The initial image of sun and morning star leads naturally to the star which guided the astrologers from the East to find the newborn Christ Child. It is in the light of knowledge that the Magi, who were ancient astronomers, began their search for the newborn King of the Jews. Although they had worshiped the stars (oi tis astris latrevondes), God sent them a star which shone with light of knowlege (iper asteros edidaskondo). The roles are now reversed: the sun has become the morning star, pointing beyond itself to the greater truth.
How can the star teach? Every Christmas we are subjected to endless speculation about the nature of the star that the Magi followed. Was it a miraculous, moving star? Was it a confluence of planets? Was it some unusual astrological sign that had meaning for the astrologers? In the Orthodox tradition, none of these questions are meaningful. The true nature of the star lies beyond the simple physical phenomenon. We see what the star truly is in the icon of the Nativity. There the star is more than an astronomical event; it is a manifestation of the Holy Spirit Himself.
At the top of the icon is the dark blue semicircle which is the iconic symbol of the Father. From this circle emanates a ray which terminates in the star over the head of the Christ Child. This symbolism shows that the star is one of the Trinity, pointing to the incarnate Word. We see the same arrangement in the icon of the Baptism, where the Spirit is symbolized by a dove.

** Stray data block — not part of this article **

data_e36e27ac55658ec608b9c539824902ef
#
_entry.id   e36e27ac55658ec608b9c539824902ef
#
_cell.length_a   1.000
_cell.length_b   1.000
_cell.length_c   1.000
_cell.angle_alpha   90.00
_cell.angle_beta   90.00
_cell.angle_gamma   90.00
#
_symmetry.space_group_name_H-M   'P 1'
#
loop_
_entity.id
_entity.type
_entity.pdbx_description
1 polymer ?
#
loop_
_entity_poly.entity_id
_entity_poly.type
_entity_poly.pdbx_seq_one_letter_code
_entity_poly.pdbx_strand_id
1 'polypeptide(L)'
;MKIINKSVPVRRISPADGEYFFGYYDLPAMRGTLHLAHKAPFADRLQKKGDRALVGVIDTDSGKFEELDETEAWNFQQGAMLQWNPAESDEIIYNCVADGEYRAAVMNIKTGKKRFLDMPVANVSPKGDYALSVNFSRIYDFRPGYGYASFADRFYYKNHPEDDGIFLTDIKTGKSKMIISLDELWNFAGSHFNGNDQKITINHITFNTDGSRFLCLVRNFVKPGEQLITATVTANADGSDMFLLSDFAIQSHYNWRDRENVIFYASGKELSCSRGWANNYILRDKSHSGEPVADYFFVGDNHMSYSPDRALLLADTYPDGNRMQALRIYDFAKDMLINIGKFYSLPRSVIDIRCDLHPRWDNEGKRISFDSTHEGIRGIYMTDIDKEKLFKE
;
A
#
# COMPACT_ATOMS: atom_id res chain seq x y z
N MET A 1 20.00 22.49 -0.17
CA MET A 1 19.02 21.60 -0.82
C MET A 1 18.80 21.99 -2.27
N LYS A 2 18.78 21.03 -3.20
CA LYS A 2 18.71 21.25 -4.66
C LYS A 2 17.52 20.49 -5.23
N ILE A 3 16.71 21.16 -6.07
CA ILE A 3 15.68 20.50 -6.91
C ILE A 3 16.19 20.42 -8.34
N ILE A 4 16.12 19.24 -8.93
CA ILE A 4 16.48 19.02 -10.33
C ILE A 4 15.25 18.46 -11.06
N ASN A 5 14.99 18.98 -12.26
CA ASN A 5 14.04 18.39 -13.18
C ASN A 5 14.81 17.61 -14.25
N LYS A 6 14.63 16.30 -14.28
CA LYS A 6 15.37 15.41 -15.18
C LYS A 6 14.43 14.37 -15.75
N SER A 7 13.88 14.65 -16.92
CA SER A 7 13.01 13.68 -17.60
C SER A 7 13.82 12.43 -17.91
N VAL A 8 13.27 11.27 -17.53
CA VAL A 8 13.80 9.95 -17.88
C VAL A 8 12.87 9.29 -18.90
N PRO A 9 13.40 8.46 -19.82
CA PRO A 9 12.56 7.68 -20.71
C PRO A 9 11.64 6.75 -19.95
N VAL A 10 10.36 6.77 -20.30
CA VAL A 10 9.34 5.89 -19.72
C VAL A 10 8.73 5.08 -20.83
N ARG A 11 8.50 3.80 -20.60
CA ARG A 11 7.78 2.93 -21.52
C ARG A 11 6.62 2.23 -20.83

Ultimately, then, the Magi are led by the Spirit, who always points us to Christ. The Holy Spirit is the true light of knowledge.
Two Things to Learn
The third part of the hymn tells us the two things which the Magi learn through the star, the light of knowledge: to worship you (se proskynin) and to know you (se yinoskin). The order is the opposite of what we expect. Our rational, post-Enlightenment society has been taught that knowledge comes first.The debate about infant Baptism, for example, revolves around the objection that infants are too young to understand what is going on. For the Orthodox, however, worship always comes first, because the mystery always exceeds our intellect. When we are faced, like the Magi, with the pre-eternal God now lying in the food trough of dumb animals, all we can do, like the Magi, is to fall down and worship the mystery. The morning star has led us to the rising of the true Sun of Righteousness (ton ilion tis dikeosyne). The light that heralded the coming of the light of knowledge has now become the sun, and the light of knowledge yields to worship.
From worship follows knowledge. The true Sun is not just light of day, but the rising sun. In this way, the Holy Spirit leads us not only to the Christ Child, but moves immediately to the “other end” of the story, the Resurrection. The rising sun is the image of the risen Christ, and, for this reason, from the beginning, Christians face East when they pray, and especially at the ultimate meeting with the risen Christ, the Divine Liturgy. For the Orthodox, Christmas can never remain the sentimental meditation on a baby in the manger. It points to the entire plan of salvation. The hymn for Christmas takes us to the culmination of that plan through the beautiful image of the morning star leading us to the rising sun.